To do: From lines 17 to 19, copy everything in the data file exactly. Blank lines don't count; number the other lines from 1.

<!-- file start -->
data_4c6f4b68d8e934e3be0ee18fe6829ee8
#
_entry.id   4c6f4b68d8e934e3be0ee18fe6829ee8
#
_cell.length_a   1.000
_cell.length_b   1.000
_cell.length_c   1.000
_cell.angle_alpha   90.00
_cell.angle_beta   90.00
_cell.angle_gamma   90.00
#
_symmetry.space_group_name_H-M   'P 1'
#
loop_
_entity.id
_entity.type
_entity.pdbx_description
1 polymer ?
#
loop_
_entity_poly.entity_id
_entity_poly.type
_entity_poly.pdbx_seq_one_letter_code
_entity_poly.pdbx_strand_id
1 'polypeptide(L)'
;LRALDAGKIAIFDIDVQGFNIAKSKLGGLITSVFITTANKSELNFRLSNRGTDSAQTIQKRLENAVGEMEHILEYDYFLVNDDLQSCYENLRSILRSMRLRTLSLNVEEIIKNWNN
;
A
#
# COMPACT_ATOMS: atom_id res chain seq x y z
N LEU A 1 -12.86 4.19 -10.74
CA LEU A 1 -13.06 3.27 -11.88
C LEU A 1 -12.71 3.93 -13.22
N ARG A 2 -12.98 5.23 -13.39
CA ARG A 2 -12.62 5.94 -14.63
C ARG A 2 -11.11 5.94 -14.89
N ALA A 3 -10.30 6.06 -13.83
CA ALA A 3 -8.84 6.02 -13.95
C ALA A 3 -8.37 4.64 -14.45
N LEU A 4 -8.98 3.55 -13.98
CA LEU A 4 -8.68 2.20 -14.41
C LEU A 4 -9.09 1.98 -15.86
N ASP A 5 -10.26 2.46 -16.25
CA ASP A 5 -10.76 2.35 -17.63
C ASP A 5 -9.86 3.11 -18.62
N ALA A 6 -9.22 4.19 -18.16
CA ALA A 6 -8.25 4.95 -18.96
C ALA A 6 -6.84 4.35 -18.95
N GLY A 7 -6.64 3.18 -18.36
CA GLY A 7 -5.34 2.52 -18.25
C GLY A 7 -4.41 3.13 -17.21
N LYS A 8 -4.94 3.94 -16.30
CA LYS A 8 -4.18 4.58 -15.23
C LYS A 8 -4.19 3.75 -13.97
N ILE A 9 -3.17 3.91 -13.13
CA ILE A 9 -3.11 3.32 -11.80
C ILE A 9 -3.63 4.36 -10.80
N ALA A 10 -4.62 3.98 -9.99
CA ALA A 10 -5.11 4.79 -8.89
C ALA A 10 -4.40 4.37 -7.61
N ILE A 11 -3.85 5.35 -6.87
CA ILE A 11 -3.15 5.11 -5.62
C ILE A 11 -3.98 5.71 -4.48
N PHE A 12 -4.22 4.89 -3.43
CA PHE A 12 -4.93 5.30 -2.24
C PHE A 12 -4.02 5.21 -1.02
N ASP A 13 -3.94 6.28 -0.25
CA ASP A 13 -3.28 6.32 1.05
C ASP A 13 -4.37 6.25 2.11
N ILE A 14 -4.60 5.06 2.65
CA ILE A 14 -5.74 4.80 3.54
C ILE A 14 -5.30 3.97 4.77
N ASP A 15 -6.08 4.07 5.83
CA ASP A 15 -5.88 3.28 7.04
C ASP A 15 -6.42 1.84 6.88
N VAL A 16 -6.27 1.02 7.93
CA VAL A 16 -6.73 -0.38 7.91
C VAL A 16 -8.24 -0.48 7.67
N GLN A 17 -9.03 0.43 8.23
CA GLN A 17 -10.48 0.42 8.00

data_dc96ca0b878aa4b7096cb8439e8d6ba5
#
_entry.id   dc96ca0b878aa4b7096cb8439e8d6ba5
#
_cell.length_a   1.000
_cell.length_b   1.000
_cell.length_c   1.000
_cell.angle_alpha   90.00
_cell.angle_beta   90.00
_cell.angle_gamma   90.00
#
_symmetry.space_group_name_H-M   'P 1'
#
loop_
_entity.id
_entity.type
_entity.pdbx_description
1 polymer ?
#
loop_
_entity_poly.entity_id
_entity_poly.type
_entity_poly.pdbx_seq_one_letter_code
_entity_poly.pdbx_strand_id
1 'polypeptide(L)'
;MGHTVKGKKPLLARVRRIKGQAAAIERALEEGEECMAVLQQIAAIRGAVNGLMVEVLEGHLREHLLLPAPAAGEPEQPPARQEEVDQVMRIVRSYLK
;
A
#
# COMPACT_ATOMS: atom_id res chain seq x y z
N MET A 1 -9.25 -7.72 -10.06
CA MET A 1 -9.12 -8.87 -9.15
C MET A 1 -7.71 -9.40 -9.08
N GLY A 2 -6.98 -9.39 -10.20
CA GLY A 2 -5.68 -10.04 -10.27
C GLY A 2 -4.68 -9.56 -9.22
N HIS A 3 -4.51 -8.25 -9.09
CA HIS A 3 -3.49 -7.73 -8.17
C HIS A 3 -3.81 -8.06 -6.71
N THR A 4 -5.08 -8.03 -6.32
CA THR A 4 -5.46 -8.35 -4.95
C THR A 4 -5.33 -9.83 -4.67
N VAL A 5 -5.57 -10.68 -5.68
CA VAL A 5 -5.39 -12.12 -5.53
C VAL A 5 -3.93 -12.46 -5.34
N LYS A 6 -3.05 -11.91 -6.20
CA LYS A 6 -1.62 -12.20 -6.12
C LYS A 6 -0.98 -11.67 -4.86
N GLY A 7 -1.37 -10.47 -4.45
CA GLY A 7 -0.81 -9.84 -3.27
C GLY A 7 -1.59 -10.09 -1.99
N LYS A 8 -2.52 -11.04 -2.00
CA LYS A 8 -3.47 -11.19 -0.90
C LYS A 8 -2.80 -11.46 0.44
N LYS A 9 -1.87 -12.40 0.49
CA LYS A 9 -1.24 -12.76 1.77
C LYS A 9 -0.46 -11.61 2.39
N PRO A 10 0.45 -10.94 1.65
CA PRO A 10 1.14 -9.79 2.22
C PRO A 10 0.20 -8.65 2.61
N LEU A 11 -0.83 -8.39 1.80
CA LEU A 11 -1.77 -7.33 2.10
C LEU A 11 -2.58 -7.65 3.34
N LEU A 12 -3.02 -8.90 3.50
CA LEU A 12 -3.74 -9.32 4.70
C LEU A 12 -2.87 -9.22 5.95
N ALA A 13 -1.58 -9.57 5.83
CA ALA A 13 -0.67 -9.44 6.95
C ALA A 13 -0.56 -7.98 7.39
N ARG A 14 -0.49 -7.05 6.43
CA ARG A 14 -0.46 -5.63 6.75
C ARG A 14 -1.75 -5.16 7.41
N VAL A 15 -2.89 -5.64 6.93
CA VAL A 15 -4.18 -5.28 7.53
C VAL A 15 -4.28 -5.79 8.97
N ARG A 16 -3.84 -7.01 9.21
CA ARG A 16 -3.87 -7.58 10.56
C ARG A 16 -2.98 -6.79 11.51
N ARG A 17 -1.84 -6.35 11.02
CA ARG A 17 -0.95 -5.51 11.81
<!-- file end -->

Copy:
_entity.pdbx_description
1 polymer ?
#